Ed Van Gennip, Michelle Paolini, Kereisha Biggs, and Dr. Joe Kim
(L to R) Ed Van Gennip, two-time liver transplant recipient, teacher Michelle Paolini, Kereisha Biggs, Grade 12 student, and Dr. Joe Kim, Medical Co-Director of the Kidney Transplant Program at UHN, took part in a high-school outreach initiative on organ donation and transplant. (Photo: UHN)

A high school outreach program by The Hospital for Sick Children (SickKids), UHN and St. Michael's Hospital recently reached a milestone – educating 30,000 students in the Greater Toronto Area (GTA). 

Transplant physicians, surgeons, nurses and allied health professionals from all three hospital transplant programs volunteer their time to talk to GTA high school students about the importance of organ and tissue donation, why transplants are needed and how they can transform patients' lives.  

"These presentations to eager high school students, who talk about it with their families and friends, ensure that many more people are aware of how they can help to save lives through organ donation," said Dr. Atul Humar, Medical Director of the UHN Transplant Program, and Director of the Toronto Transplant Institute.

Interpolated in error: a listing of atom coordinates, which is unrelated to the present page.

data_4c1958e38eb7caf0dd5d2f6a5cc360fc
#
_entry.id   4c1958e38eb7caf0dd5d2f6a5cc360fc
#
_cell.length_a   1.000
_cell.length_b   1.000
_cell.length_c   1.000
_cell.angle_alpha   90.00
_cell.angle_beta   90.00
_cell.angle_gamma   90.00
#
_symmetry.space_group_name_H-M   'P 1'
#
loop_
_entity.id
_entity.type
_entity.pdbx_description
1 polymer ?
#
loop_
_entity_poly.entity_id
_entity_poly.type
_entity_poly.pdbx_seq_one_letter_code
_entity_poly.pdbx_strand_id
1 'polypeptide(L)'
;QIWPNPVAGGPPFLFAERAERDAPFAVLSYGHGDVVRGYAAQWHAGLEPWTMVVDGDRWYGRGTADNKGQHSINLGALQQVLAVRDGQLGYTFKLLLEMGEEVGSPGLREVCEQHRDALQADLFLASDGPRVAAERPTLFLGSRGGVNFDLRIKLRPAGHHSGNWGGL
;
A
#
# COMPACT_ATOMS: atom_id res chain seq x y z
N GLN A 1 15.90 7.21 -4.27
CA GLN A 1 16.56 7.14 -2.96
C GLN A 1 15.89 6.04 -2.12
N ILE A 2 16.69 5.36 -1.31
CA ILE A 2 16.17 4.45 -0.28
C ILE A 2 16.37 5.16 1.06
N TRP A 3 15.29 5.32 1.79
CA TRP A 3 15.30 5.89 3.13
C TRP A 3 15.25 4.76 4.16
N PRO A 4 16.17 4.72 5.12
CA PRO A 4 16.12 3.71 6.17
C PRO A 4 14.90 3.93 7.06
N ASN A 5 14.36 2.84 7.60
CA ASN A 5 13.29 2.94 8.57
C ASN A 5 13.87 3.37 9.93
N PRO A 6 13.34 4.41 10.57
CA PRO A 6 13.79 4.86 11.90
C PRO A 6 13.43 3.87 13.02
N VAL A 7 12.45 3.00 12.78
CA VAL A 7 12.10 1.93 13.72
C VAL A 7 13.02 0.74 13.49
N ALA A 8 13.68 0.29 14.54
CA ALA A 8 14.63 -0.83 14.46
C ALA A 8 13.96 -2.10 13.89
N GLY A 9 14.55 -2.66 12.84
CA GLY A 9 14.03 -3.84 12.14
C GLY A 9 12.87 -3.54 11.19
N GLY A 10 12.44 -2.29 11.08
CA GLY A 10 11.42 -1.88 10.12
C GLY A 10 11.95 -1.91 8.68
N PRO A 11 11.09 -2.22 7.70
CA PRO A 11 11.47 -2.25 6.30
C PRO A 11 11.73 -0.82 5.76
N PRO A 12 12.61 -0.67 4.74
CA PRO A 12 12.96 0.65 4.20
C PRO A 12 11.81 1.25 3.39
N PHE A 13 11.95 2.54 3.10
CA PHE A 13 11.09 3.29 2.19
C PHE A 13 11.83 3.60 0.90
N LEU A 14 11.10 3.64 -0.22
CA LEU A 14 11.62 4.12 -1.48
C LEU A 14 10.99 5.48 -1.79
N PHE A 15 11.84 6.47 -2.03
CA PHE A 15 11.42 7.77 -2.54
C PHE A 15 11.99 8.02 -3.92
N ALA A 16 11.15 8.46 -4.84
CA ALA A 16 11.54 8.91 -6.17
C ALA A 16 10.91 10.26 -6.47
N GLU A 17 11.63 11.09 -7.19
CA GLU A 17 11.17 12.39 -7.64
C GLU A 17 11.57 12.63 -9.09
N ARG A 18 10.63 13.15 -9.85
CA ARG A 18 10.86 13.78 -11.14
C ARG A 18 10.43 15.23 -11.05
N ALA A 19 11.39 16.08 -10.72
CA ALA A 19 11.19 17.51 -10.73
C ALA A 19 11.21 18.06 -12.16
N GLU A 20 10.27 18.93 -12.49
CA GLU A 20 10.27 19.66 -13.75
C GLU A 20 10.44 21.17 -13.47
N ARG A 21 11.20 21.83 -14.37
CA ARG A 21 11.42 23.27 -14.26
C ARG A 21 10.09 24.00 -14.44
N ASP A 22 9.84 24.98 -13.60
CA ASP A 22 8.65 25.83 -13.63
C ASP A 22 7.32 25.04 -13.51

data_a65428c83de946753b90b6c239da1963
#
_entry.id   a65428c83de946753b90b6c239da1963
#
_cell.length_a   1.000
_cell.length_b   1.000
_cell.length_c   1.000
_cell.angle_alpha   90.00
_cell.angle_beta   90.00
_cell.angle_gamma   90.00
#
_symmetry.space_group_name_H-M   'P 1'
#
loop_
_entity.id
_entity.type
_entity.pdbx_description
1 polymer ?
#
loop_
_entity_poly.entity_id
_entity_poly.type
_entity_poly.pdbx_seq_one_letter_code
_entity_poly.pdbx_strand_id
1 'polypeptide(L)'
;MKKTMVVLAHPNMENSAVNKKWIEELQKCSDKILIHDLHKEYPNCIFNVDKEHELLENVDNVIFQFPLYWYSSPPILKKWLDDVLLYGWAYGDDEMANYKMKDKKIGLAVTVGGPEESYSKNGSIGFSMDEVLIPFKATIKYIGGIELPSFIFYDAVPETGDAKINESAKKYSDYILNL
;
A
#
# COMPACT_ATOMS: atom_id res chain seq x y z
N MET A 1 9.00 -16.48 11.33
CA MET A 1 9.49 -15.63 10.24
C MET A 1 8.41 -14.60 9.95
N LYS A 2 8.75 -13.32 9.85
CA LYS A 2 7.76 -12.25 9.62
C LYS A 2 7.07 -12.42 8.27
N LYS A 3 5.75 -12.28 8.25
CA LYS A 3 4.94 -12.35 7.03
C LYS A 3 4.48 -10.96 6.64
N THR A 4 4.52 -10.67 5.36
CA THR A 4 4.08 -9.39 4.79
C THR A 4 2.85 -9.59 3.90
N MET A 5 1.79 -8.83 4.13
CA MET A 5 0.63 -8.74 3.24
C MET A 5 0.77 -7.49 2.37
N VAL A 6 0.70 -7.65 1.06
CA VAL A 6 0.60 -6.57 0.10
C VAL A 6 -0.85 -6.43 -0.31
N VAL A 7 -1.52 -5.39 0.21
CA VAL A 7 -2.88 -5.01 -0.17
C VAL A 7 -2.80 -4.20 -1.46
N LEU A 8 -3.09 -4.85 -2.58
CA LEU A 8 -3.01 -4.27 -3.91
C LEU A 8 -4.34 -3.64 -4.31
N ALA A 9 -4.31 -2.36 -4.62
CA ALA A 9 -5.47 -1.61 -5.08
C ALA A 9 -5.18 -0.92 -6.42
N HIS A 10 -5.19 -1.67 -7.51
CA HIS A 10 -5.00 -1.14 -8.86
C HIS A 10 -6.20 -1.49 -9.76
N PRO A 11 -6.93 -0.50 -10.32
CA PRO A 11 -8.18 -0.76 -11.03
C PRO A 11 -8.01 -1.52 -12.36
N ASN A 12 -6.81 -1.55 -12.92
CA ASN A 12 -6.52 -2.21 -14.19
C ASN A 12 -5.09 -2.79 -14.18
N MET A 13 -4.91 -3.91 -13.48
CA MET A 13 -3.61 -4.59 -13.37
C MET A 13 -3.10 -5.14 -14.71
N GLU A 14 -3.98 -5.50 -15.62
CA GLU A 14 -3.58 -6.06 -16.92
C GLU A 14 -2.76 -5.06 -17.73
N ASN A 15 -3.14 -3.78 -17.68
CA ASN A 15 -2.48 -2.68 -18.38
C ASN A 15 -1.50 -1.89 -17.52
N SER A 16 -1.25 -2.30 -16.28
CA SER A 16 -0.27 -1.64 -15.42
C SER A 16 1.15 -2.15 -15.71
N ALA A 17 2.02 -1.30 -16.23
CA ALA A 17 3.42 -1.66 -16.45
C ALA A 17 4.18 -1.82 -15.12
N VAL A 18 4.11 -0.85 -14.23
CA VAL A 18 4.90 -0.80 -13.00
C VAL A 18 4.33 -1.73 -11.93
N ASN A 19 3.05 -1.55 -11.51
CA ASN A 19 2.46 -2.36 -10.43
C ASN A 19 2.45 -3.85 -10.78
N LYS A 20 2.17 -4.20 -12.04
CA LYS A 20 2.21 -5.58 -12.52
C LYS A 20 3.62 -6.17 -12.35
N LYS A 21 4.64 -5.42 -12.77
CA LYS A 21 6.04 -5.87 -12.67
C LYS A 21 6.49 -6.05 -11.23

"We see the vital impact of both deceased and living donors as we care for those who need and receive a transplant every day."

Each year, Ontario performs more than 1,000 life-saving solid organ transplants – the highest of any province or territory in Canada. Yet the rates of organ donation and registration in the GTA are one of the lowest in the world.

While Ontario has been steadily increasing in new registrations for organ donation in the past decade, surpassing a 30 per cent registration rate milestone in 2016-17, there is variation among cities in the province.  

For example, North Bay, Parry Sound and Sudbury have registration rates of more than 50 per cent. Other GTA cities have much lower rates: Mississauga (20 per cent), Brampton (17 per cent) and Markham (14 per cent). Overall, the GTA has an average registration rate of 23 per cent; Ottawa and Hamilton are both at 36 per cent.

Toronto students do not have much prior knowledge of organ donation

Launched in 2011 by SickKids staff, the High School Outreach Initiative (HSOI) aims to help improve the GTA rate by reaching out to high school students to talk about organ and tissue donation, transplantation and what they can do for patients.

Over the past seven years, dozens of staff members from SickKids, UHN, St. Michael's Hospital (SMH) and Trillium Gift of Life Network (TGLN) have volunteered for 421 presentations. Thanks to funding from TGLN, Ashley's Angels Fund and The Organ Project, the initiative has thrived and reached thousands of young people.